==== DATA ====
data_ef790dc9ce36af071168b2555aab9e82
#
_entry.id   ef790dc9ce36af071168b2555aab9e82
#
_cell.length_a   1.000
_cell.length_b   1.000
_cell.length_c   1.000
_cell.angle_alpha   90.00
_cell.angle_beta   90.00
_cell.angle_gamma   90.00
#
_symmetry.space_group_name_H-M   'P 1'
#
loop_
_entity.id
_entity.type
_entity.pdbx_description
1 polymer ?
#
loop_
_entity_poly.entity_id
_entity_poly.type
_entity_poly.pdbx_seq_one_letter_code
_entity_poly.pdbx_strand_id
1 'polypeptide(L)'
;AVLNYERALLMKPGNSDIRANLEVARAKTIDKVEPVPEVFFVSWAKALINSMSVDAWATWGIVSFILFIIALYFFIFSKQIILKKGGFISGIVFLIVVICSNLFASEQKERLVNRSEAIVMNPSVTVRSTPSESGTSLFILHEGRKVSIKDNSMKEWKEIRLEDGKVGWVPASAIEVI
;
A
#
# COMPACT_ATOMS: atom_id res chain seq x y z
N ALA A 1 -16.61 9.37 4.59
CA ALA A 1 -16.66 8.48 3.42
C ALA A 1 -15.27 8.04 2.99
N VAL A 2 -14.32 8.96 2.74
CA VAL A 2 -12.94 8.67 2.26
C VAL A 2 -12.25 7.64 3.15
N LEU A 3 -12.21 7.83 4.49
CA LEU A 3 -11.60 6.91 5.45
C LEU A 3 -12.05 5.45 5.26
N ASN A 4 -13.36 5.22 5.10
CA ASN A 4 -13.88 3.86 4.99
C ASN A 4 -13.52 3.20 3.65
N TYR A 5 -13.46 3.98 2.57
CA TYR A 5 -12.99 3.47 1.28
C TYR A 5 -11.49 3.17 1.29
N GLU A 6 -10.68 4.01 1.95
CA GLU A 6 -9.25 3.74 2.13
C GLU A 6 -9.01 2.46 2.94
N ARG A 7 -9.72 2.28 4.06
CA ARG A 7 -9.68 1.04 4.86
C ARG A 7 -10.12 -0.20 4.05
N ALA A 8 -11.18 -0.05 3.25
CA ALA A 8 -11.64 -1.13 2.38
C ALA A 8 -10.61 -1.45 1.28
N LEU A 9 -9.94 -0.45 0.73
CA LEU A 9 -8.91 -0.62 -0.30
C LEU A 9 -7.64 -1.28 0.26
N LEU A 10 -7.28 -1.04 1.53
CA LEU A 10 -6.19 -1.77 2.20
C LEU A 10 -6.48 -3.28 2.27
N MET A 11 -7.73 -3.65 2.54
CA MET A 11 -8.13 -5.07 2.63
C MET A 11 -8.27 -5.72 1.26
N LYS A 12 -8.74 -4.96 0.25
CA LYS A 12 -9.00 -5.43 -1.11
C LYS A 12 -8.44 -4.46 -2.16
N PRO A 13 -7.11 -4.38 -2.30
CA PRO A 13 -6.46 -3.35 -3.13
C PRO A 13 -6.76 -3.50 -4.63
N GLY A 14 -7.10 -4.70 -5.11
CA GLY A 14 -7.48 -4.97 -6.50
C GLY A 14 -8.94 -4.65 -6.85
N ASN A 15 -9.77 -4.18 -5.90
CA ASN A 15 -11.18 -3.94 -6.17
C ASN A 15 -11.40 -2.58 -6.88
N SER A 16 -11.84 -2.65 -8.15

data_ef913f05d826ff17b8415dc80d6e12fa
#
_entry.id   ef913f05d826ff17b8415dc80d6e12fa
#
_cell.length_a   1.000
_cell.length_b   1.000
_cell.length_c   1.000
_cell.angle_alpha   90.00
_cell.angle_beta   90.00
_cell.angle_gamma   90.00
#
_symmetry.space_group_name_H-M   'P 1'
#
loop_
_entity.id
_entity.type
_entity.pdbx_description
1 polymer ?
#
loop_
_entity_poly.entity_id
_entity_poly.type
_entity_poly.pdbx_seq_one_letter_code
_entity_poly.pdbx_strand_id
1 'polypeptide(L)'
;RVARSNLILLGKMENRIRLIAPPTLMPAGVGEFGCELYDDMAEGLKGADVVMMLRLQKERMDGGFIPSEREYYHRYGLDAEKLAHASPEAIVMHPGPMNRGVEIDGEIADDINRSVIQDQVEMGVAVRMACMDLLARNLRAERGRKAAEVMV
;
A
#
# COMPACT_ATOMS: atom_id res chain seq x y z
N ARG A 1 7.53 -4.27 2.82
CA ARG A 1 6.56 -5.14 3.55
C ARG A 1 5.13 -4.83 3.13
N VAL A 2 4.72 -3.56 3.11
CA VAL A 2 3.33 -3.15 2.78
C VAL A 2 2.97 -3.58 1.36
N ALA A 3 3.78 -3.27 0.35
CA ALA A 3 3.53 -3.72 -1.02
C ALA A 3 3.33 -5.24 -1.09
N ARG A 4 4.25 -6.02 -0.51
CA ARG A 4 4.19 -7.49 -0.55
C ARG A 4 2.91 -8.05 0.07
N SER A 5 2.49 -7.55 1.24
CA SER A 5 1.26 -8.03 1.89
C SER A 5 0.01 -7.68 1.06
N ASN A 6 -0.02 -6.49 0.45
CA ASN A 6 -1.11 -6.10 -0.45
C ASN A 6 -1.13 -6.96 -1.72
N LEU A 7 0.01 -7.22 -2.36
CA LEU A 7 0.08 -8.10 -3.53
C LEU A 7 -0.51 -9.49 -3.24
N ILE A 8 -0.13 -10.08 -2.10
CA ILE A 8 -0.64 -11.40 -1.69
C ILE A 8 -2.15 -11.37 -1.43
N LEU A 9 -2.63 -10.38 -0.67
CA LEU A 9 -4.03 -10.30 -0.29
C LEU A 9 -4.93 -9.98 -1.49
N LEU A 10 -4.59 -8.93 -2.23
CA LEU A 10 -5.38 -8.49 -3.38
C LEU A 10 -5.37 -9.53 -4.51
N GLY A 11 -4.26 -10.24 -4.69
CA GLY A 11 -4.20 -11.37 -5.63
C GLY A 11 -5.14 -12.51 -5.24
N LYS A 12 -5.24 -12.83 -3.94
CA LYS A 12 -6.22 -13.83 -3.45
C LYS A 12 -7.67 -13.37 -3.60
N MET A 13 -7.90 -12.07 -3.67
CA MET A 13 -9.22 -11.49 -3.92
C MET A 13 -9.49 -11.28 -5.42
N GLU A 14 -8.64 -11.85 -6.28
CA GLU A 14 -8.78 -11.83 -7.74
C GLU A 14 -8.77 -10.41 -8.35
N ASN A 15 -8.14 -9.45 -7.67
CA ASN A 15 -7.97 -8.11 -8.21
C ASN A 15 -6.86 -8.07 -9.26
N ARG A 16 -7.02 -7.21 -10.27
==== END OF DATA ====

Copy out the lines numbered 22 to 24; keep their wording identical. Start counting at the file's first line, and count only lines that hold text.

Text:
_entity_poly.type
_entity_poly.pdbx_seq_one_letter_code
_entity_poly.pdbx_strand_id